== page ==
ROD THOMPSON / RTHOMPSON@STARBULLETIN.COM
Cultural practitioner Danny Akaka, ti leaf in hand, said a prayer for the safe voyage of sailing canoes Alingano Maisu and Hokule'a during a gathering yesterday on the north coast of the Big Island. Next to him, with a lei around his neck, is Chadd Paishon, who will navigate the Maisu on the voyage, set to start tomorrow.
Hokule‘a set to set sail tomorrow
The voyaging canoe and its companion star in a gathering on the Big Island
MAHUKONA, Hawaii » Crew members, family and friends of the voyaging canoes Alingano Maisu and Hokule'a gathered at Mahukona harbor on the north coast of the Big Island yesterday in preparation for the long trip that will take the Maisu to Micronesia and the Hokule'a to Japan.
Weather permitting, the voyage is set to begin tomorrow morning. But with the uncertainties involved in any sailing venture, the crews had already held private events such as the awa ceremony.
Maisu navigator Chadd Paishon called yesterday's event, attended by about 150 people, simply a gathering.
The entire adventure is a gathering -- the gathering of two crews, the gathering of Micronesian and Hawaiian cultures, and the gathering of the two separate voyages.
The Maisu was built by Na Kalai Waa of the Big Island as a gift to Micronesian navigator Mau Piailug, who taught Hawaiians ancient sailing techniques starting in the 1970s.
Paishon recalled the physical way in which Mau refers to the link between his home island Satawal and Hawaii.
"Mau placed a stick between Micronesia and Polynesia," he said.
"The reason why we are gathered together is to bond further together," Paishon told the group. "I might not know you, but I am connected to you because of these canoes."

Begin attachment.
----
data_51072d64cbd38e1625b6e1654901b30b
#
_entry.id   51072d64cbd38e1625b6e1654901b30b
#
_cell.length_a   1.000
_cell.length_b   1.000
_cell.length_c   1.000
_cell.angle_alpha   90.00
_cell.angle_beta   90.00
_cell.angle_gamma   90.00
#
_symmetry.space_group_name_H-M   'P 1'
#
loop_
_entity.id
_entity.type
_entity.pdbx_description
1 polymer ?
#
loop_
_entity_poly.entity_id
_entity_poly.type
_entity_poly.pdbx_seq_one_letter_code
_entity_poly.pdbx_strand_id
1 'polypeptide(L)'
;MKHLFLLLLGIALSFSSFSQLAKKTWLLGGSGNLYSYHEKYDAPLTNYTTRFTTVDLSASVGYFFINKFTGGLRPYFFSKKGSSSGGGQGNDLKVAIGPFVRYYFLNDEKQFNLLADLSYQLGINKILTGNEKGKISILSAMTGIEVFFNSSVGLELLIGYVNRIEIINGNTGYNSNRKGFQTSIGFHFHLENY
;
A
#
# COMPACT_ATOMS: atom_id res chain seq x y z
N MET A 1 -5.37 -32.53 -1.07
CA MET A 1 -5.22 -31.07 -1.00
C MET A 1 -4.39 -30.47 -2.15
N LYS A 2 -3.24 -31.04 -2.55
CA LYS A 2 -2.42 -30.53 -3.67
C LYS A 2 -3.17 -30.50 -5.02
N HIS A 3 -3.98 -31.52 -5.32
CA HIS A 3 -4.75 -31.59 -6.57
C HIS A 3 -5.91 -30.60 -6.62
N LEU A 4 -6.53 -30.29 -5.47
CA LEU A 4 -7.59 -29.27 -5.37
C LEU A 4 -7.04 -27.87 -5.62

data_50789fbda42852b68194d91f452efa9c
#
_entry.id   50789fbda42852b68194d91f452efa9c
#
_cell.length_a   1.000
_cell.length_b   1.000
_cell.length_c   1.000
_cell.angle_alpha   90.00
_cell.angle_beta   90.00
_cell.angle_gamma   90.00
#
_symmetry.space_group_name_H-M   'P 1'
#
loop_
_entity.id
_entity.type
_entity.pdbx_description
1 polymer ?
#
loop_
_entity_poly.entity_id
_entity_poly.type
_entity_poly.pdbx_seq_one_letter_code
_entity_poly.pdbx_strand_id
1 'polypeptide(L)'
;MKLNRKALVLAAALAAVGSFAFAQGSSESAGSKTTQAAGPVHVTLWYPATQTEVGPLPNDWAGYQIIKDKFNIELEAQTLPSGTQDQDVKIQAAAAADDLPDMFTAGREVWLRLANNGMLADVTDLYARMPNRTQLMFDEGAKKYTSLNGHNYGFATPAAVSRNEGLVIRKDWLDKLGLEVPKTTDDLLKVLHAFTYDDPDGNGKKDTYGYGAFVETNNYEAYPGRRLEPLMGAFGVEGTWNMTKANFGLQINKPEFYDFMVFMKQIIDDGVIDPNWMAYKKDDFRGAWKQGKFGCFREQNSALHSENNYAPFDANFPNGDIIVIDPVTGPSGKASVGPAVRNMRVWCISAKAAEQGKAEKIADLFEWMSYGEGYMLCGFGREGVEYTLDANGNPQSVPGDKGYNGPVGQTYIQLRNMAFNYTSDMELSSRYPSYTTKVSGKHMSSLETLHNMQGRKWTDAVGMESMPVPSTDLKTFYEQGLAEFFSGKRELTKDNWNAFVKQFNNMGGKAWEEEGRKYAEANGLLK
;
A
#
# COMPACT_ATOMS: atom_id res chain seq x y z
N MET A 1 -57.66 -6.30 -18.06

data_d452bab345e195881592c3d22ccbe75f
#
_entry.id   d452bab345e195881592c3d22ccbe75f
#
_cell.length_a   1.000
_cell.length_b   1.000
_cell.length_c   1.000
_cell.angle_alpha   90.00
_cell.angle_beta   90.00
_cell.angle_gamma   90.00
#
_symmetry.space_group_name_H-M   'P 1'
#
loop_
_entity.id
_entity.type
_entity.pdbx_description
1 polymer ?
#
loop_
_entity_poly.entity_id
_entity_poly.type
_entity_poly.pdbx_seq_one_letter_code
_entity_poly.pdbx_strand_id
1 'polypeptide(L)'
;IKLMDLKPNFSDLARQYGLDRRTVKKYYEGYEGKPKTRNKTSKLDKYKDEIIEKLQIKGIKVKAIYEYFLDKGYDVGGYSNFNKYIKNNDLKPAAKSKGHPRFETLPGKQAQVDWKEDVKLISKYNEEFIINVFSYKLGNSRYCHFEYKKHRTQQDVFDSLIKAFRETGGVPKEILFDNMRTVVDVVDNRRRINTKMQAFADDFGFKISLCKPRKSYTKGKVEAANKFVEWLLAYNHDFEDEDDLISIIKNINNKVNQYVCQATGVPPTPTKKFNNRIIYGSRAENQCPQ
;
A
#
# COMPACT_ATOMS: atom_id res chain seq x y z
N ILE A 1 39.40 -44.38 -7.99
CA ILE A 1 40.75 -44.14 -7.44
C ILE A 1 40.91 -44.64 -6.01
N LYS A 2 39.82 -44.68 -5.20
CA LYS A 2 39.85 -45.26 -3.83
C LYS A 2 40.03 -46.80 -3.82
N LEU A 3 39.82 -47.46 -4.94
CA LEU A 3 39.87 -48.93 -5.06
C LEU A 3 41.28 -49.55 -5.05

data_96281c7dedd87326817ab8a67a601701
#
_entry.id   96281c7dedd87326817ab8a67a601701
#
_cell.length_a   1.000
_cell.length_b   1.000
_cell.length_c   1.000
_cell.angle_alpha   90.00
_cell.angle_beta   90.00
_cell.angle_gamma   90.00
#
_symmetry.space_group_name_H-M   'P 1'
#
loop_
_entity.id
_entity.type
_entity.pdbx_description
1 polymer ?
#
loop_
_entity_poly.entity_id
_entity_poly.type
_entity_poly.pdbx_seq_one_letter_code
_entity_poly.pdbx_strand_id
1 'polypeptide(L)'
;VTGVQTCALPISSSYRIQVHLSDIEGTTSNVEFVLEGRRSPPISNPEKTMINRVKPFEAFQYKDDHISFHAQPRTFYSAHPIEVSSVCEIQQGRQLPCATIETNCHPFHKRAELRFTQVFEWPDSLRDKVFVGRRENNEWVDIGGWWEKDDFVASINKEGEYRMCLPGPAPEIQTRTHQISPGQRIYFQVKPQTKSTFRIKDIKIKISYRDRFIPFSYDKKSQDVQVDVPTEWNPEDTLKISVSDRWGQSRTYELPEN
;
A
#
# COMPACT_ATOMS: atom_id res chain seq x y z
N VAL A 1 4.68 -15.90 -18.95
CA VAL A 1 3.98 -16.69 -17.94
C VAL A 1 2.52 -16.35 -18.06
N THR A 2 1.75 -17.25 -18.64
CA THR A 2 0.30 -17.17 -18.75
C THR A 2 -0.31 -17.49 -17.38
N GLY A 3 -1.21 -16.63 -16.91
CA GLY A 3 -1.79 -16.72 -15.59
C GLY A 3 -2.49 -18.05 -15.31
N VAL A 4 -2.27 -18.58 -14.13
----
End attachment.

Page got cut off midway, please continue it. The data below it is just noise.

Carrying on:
Mahukona is also a connection to Hawaii's voyaging past, he said. On a bluff overlooking the sea stands a ko'a heiau holo moana, he said, an ancient voyaging heiau.
Unlike a more typical heiau, which is a raised platform of stones, the navigation heiau is an assembly of upright stones.
Anthropologist Elizabeth Lindsey, who studied with Mau for nine years, said Mau would tell her how certain stones were associated with certain islands.
"At a certain time of year, he'd follow the shadow of the stones pointing the way back to the island," she said.
Cultural practitioner Pua Case explained how the Mahukona navigational heiau had been under the guidance of the Solomon family for generations. Auntie Marie Solomon had been an important figure in forming Na Kalai Waa, which first built the canoe Makalii and now has completed the Maisu for Mau.
Paishon said that even though the crew of the Maisu will leave the canoe in Micronesia as a gift and fly home, spiritually they will end their voyage at the Mahukona heiau as they started their voyage there.